The jurist, who represents the three survivors in their lawsuit against Colombia for an illegitimate act of war - an invasion using cluster bombs where wounded people were annihilated and the injured abandoned at the scene, among other crimes against human rights - said that ALDHU and the Ecuadoran human rights organizations “hoped to have the support of the Mexican government.” He said that he was also studying the possibility of presenting the case to the International Criminal Court, inasmuch as it was a military attack against a group of entirely civilian Mexican students, who were legally in Ecuador, where their activities were legal. “Of course first this initial stage of the process must be done away with, where the victims have been blamed as guerrillas and terrorists, as if that excuses the fact that they were massacred.”What expectations do they have of the Mexican government?

“Every sovereign country should protect its citizens outside of its borders. Mexico has done this energetically in the past, and we hope that this will not be the exception. These young people were civilian students who were here legally, their activities were legal and even the Attorney General has said so. Therefore they are victims of a massacre.“The Mexican authorities will determine what to do, but next week we are going to submit a lawsuit to the Mexico’s Public Minister and the respective authorities demanding protection of the people and their rights. If it is not done, it will be the Mexican people who will judge this conduct. As a civil Latin American society we will not rest until these crimes have been punished and that impunity does not remain,” he indicated.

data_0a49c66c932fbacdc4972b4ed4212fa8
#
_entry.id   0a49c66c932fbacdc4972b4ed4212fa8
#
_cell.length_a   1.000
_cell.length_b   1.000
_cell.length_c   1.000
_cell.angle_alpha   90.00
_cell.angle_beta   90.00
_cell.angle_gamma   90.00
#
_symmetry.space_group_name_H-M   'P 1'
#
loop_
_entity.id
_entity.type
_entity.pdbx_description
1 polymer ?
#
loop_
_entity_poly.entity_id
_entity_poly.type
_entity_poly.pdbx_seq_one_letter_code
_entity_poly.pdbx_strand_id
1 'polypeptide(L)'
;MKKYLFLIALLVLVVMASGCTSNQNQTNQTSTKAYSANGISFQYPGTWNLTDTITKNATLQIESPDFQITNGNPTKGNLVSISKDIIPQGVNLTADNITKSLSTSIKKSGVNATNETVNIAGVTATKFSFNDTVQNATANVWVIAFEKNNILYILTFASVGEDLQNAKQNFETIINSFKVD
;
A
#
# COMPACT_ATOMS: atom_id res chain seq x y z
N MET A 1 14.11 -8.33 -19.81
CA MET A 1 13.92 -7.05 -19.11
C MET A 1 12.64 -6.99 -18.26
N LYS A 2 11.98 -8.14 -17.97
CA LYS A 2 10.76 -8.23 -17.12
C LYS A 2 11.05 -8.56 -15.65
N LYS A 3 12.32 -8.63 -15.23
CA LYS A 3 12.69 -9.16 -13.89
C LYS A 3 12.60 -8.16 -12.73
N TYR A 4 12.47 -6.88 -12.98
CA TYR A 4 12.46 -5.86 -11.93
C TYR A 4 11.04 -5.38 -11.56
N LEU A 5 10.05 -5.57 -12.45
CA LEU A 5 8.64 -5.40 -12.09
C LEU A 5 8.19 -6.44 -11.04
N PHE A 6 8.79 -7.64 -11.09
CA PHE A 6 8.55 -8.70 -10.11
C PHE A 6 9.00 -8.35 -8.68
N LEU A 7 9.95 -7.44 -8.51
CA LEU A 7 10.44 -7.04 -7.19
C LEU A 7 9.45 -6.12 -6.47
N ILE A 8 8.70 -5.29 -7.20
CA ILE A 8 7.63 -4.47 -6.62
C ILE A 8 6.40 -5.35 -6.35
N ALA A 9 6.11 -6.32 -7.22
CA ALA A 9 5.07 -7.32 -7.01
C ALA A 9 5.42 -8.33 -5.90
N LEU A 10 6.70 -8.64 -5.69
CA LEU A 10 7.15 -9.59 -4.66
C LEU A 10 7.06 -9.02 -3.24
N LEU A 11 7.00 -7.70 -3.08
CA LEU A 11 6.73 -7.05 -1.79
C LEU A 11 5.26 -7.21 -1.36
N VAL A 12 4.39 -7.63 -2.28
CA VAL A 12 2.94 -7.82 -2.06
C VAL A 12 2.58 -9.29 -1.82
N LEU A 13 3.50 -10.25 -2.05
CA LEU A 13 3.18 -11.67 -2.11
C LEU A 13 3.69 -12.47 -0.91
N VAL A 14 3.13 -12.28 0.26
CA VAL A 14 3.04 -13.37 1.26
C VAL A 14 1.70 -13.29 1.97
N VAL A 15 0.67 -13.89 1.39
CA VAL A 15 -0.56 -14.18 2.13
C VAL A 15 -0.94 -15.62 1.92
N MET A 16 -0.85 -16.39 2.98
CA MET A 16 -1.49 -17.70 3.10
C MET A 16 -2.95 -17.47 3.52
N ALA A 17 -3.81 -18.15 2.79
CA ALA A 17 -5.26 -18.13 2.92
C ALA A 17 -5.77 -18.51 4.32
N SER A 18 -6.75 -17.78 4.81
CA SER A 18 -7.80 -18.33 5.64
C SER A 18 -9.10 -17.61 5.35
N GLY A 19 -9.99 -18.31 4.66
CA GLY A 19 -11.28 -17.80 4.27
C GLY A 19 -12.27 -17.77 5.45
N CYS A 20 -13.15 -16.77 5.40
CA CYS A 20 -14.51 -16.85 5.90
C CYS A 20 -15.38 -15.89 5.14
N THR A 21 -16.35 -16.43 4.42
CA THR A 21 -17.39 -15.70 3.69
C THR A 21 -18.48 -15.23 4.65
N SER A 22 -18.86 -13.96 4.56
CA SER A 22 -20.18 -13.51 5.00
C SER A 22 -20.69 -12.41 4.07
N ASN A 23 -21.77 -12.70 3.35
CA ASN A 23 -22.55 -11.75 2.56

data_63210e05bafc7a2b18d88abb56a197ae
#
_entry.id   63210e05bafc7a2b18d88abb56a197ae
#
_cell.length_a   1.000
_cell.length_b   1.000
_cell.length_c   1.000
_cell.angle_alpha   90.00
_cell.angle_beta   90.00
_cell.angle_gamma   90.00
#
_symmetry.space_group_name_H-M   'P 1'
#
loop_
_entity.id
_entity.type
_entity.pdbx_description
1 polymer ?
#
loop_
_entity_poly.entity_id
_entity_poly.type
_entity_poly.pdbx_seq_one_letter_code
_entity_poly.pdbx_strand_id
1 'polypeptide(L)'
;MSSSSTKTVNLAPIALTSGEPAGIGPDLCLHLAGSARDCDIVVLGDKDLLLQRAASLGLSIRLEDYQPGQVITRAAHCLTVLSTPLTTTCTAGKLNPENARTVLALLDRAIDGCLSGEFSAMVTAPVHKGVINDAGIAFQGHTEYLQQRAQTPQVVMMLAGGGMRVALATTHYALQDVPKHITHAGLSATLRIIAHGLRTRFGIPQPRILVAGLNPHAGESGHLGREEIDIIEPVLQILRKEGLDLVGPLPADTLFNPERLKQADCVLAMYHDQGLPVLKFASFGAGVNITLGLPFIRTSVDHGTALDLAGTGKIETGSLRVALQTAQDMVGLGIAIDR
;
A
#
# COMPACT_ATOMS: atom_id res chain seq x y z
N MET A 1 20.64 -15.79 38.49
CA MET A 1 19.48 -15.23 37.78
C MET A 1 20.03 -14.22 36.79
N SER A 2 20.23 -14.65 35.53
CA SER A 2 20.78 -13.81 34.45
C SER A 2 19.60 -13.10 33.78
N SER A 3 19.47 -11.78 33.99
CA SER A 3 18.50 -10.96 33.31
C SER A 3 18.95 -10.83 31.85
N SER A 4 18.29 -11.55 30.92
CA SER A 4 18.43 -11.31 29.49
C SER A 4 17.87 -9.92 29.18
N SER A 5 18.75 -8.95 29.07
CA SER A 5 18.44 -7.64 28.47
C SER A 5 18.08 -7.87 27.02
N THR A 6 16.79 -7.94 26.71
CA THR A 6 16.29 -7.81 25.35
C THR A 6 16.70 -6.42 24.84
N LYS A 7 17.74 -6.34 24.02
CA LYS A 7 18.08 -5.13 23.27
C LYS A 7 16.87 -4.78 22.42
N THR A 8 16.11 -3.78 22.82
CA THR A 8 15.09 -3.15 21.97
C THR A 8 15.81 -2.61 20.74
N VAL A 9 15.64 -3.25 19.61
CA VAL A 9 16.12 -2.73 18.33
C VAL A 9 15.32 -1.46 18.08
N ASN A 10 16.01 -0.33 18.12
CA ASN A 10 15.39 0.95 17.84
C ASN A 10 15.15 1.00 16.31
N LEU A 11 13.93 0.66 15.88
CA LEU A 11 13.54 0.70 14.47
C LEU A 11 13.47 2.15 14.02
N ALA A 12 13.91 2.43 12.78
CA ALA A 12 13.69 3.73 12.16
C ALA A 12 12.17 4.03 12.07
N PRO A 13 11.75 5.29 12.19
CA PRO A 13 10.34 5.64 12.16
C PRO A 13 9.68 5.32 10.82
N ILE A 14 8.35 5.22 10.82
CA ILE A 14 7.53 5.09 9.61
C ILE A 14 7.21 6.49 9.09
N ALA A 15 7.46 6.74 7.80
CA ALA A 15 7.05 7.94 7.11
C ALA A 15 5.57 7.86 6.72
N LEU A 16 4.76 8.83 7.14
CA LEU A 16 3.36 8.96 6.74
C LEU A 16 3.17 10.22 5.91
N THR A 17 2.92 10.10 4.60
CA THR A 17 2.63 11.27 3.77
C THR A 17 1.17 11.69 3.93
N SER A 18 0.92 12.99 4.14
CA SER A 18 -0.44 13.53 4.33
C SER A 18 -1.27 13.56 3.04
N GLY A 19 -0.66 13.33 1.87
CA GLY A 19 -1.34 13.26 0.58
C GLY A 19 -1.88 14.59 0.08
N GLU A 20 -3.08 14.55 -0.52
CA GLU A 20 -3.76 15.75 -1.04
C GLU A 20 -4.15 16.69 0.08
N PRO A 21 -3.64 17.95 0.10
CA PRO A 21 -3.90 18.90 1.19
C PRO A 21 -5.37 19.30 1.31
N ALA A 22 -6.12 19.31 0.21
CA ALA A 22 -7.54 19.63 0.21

ALDHU delivered all the documentation to the Ecuadoran attorney general, certifying that the young Mexicans had entered on a 40 day tourist visa, where they visited various universities and interviewed social leaders and indigenous groups. They also presented a theatrical work at the Second Bolivarian Continental Congress in Quito, which was captured on video. From there someone proposed that they go to learn about a FARC camp,” said Parra, referring to the substance of the statements made yesterday in the Military Hospital. “They were enthusiastic about the idea, first out of curiosity and second because some of them had been working on Latin American movements as part of their theses.